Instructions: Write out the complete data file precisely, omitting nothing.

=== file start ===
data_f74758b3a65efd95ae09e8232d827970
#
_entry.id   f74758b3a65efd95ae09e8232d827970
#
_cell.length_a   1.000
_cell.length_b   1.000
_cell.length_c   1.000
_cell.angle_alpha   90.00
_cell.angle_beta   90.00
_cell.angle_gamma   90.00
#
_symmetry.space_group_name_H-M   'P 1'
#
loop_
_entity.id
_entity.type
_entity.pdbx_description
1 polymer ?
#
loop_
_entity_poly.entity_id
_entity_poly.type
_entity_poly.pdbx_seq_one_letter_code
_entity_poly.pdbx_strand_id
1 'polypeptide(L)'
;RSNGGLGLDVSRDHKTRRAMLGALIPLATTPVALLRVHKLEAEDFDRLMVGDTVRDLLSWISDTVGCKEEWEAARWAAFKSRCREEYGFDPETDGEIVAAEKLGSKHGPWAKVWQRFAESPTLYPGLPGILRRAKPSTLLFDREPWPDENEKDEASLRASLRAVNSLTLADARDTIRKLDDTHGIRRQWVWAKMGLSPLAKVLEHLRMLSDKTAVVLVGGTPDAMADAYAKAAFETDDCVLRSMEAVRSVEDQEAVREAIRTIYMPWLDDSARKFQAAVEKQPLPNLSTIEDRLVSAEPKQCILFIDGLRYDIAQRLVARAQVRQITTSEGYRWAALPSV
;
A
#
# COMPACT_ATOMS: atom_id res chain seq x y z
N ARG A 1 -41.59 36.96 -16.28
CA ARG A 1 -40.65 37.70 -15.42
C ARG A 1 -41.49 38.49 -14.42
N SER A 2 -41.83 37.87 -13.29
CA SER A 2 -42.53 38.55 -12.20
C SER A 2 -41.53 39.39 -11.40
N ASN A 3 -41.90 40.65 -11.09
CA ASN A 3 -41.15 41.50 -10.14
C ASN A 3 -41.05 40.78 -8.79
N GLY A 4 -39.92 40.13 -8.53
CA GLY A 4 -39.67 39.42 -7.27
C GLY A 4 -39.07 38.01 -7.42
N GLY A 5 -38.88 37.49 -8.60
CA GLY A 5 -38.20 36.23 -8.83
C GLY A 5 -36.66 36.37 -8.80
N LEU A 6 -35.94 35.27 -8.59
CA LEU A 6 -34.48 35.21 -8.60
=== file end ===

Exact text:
data_f74758b3a65efd95ae09e8232d827970
#
_entry.id   f74758b3a65efd95ae09e8232d827970
#
_cell.length_a   1.000
_cell.length_b   1.000
_cell.length_c   1.000
_cell.angle_alpha   90.00
_cell.angle_beta   90.00
_cell.angle_gamma   90.00
#
_symmetry.space_group_name_H-M   'P 1'
#
loop_
_entity.id
_entity.type
_entity.pdbx_description
1 polymer ?
#
loop_
_entity_poly.entity_id
_entity_poly.type
_entity_poly.pdbx_seq_one_letter_code
_entity_poly.pdbx_strand_id
1 'polypeptide(L)'
;RSNGGLGLDVSRDHKTRRAMLGALIPLATTPVALLRVHKLEAEDFDRLMVGDTVRDLLSWISDTVGCKEEWEAARWAAFKSRCREEYGFDPETDGEIVAAEKLGSKHGPWAKVWQRFAESPTLYPGLPGILRRAKPSTLLFDREPWPDENEKDEASLRASLRAVNSLTLADARDTIRKLDDTHGIRRQWVWAKMGLSPLAKVLEHLRMLSDKTAVVLVGGTPDAMADAYAKAAFETDDCVLRSMEAVRSVEDQEAVREAIRTIYMPWLDDSARKFQAAVEKQPLPNLSTIEDRLVSAEPKQCILFIDGLRYDIAQRLVARAQVRQITTSEGYRWAALPSV
;
A
#
# COMPACT_ATOMS: atom_id res chain seq x y z
N ARG A 1 -41.59 36.96 -16.28
CA ARG A 1 -40.65 37.70 -15.42
C ARG A 1 -41.49 38.49 -14.42
N SER A 2 -41.83 37.87 -13.29
CA SER A 2 -42.53 38.55 -12.20
C SER A 2 -41.53 39.39 -11.40
N ASN A 3 -41.90 40.65 -11.09
CA ASN A 3 -41.15 41.50 -10.14
C ASN A 3 -41.05 40.78 -8.79
N GLY A 4 -39.92 40.13 -8.53
CA GLY A 4 -39.67 39.42 -7.27
C GLY A 4 -39.07 38.01 -7.42
N GLY A 5 -38.88 37.49 -8.60
CA GLY A 5 -38.20 36.23 -8.83
C GLY A 5 -36.66 36.37 -8.80
N LEU A 6 -35.94 35.27 -8.59
CA LEU A 6 -34.48 35.21 -8.60